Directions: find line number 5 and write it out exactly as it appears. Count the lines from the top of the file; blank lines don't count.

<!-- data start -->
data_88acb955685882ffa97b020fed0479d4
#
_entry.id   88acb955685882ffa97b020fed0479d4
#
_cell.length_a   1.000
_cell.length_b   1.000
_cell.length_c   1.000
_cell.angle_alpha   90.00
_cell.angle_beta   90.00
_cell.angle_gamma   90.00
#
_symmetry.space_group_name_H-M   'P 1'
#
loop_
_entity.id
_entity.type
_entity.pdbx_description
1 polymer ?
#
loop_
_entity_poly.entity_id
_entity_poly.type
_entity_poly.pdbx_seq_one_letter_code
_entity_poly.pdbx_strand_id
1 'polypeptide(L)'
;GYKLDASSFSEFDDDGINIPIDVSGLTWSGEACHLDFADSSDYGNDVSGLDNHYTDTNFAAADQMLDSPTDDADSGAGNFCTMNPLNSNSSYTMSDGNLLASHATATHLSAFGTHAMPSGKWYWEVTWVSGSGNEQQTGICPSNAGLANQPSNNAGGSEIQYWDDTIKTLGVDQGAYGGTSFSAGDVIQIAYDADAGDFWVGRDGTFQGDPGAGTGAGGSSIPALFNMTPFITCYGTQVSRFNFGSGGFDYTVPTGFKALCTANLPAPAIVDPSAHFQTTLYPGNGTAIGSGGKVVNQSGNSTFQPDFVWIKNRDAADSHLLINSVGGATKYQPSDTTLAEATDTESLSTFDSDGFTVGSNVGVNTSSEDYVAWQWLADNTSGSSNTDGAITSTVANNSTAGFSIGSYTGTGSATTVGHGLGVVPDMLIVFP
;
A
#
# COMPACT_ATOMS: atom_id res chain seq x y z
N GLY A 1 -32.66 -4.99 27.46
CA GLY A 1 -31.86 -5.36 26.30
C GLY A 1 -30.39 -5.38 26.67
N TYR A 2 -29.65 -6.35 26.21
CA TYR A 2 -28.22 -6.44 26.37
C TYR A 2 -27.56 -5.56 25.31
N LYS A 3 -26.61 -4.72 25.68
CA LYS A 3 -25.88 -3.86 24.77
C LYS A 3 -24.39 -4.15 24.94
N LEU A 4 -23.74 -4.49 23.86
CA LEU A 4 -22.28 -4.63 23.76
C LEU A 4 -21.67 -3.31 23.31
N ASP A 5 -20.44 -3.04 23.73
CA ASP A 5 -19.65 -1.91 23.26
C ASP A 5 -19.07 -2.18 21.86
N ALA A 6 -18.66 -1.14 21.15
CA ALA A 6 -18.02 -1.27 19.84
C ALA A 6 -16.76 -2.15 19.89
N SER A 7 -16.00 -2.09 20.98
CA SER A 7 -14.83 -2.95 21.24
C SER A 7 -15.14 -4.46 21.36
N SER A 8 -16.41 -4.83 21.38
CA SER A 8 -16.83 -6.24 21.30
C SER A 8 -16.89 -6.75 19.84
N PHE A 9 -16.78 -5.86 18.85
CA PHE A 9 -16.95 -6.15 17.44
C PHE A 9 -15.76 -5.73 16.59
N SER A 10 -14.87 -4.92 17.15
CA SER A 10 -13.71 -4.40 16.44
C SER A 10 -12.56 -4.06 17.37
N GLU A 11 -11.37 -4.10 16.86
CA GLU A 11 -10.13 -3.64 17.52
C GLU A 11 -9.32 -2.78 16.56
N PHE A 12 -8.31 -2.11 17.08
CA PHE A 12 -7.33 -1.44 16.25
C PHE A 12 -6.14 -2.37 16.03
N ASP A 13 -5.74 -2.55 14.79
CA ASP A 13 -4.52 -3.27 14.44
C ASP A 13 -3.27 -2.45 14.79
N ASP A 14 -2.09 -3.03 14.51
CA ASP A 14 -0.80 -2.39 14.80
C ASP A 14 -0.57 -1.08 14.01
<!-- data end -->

_cell.length_a   1.000